International Marine Signal Flags
Although you may never see them
displayed except at fleet parades, around naval installations, and areas with
heavy international shipping traffic, International code flags are used to
signal between two ships or between ship and shore. Also called signalling
flags, they are a set of flags of different colours, shapes and markings which
used singly or in combination have different meanings. The flags include 26
square flags which depict the letters of the alphabet, ten numeral pendants, one
answering pendant, and three substitutes or repeaters.
Only a few colours can be readily
distinguished at sea. These are: red, blue, yellow, black, and white; and these
cannot be mixed indiscriminately. You will notice, for clarity, the flags shown
are either red and white, yellow and blue, blue and white, or black and white;
besides plain red, white, and blue.
One-flag signals are urgent or
very common signals (see meanings below). Two-flag signals are mostly distress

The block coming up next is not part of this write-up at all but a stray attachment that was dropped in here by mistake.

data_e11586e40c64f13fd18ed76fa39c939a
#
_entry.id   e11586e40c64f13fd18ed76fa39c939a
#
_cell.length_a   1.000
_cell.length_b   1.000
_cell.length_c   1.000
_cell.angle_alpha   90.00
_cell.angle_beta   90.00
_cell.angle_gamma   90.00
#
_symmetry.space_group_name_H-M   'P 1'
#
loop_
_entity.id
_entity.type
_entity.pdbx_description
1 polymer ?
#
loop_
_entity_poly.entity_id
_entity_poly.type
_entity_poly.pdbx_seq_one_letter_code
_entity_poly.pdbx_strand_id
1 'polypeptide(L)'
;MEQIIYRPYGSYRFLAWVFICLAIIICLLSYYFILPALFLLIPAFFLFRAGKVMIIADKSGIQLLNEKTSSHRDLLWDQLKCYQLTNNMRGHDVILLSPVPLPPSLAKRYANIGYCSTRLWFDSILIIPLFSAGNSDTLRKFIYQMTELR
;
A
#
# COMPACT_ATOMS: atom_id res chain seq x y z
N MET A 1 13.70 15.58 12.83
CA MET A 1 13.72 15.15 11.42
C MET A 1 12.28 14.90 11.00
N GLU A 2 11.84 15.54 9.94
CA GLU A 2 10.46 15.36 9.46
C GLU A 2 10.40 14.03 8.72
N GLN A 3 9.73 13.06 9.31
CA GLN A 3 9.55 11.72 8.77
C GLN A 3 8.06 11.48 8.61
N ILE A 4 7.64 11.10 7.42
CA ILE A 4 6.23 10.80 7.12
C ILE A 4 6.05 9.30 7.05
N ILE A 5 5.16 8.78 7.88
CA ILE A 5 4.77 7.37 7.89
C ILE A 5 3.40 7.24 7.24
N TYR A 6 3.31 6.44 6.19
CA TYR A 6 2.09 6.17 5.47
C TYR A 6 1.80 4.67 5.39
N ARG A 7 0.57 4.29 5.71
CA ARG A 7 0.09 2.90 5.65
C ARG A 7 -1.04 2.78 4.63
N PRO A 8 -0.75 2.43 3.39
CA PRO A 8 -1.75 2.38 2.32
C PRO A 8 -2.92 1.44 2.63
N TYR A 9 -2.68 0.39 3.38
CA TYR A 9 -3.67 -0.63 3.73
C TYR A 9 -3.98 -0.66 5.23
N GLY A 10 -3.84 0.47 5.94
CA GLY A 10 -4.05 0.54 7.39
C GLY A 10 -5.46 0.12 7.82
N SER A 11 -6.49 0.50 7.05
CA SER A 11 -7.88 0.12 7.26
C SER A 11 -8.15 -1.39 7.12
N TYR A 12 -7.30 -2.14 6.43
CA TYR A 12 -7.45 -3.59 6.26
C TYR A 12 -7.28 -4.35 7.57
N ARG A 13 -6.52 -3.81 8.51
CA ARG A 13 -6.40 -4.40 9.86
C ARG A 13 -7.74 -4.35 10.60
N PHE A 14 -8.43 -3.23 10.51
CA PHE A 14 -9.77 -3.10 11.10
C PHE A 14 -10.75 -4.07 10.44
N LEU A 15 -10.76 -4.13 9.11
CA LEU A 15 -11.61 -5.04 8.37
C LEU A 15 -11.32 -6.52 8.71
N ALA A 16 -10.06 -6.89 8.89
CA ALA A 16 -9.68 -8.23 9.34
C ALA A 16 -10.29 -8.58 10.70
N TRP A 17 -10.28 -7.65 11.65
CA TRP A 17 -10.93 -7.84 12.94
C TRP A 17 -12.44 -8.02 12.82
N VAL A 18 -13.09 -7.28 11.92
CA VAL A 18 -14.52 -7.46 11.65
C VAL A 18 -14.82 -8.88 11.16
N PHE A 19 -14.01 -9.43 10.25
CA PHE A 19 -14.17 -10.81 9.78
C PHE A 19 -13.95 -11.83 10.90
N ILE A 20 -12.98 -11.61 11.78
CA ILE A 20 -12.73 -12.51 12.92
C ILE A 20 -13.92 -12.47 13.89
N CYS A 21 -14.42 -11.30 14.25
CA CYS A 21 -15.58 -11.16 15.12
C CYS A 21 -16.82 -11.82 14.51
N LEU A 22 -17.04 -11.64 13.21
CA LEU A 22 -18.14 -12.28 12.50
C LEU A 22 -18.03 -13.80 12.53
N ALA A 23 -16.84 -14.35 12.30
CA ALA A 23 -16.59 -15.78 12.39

and manoeuvring signals. Three-flag signals are for points of the compass,
relative bearings, standard times, verbs, punctuation, also general code and
decode signals. Four-flags are used for geographical signals, names of ships,
bearings, etc. Five-flag signals are those relating to time and position.
Six-flag signals are used when necessary to indicate north or south or east or
west in latitude and longitude signals. Seven-flags are for longitude signals
containing more than one hundred degrees.
click here for meanings
mouse-over the flags
The first substitute repeats the upper flag or pennant of a hoist, the second
substitute repeats the second flag or pennant, and so on.